I really liked the writing code by hand activity we did early on. It was fun to get hands on in an online course. I think I might strive to do some similar activities in the online courses I teach.

Moving forward I would like to look at some of the courses focused on more advanced coding. Learning python or getting a better handle on Java script could be highly useful.

 

As a side note I am hoping to earn my Publishing Badge with this post.  The link to the html page I wrote and published to my domain is http://www.ryanguy.org/helloworld.html

Hosting & DNS

For this assignment we were asked to sign up for a webhost and explain how we setup DNS.

Choosing a Host

DreamHost LogoOver the last several years I have had the pleasure (displeasure if I am being honest) of trying out a variety of different web hosts.  Through a process of trial and error I have come to use and appreciate Dreamhost.  While there is a laundry list of nice things I could say about dreamhost, I will keep it short and relevant.  First is the ease of use. As you will see below, DreamHost makes managing a website easy.  The panel is straightforward, and the wiki explains in simple english how to accomplish tasks. Second is uptime.  There is nothing worse than having recurring outages from your web host.  Dreamhost has a solid record of being up and working, and fixing issues promptly when things are problematic.I also love that that have a system status site and twitter account where they communicate open and often about any issues (Page,  Twitter). Last is their support.  They have a great team based out of Southern California that is quick to respond and very helpful.  I highly recommend them.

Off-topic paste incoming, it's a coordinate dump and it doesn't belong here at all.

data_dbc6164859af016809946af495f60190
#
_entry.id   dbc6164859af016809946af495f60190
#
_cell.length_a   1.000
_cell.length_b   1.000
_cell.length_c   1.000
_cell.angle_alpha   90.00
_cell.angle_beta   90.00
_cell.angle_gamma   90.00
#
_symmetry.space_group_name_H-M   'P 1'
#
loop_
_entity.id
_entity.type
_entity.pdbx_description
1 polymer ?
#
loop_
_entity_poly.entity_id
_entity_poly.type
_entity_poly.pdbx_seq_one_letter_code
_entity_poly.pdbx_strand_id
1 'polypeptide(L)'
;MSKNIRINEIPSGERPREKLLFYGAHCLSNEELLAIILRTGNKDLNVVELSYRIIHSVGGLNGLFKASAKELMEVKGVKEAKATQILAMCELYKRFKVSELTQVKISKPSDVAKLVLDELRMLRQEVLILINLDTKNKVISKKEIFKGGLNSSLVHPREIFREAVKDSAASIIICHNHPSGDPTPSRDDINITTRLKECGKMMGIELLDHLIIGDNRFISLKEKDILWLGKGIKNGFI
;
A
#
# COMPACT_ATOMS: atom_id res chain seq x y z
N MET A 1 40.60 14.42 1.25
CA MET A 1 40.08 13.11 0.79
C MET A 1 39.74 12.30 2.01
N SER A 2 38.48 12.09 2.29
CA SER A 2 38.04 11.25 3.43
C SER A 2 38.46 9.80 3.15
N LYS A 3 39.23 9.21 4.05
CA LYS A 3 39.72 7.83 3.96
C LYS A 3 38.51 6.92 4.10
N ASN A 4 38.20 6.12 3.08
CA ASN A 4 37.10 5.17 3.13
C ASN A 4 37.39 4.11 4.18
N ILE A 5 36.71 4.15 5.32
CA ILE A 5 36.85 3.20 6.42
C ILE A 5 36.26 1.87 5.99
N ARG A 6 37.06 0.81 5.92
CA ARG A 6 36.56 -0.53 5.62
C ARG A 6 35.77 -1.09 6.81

Setting Up DNS: A Step By Step Guide

Step 1: From the Dreamhost Web Panel Select Manage Domains.

Click Manage Domains

Click Manage Domains

Step 2: Click the button to add a new domain.

Click the button to add a new domain.

Click the button to add a new domain.

Step 3: Using the fully hosted options fill in the information about the domain you registered.

Fill in information about your domain.

Fill in information about your domain.

Step 4: Click the fully host this domain option and you are done. (Since I used DreamHost as my registrar they take care of all the DNS setup)

Click "fully host this domain" button

Click “fully host this domain” button

Optional Step:  If you registered your domain elsewhere you will need to go to that place and point the domain and the dreamhost name servers.

  • ns1.dreamhost.com
  • ns2.dreamhost.com
  • ns3.dreamhost.com

#5 Your Domain: Attack the DNS

For this activity we were asked to spend some time researching DNS and explain it in a creative way.  I chose to create a mini YouTube based lecture.  Enjoy.

 

In terms of resources I mostly depended on my own knowledge about DNS.  That said the following resources were also helpful:

The nuts and bolts of putting this artifact together contained a few steps and peices of software.  First, I created a PowerPoint Presentation to serve as the visual component of my presentation. Second, I jotted down a basic outline of what to talk about. Third, I activated screen capture software (http://applian.com/replay-video-capture/) and put the PowerPoint into presentation mode. Fourth, I spoke extemporaneously about the topics on my outline.  Last, I uploaded the video to my YouTube channel and set it to a creative commons attribution licence.

 

As to why I went this route…it was what I was familiar with.  The technical process is the same way I record lectures for my online classes.  It could have been better if I added a few oral citations, but overall not bad for a 30 minute project.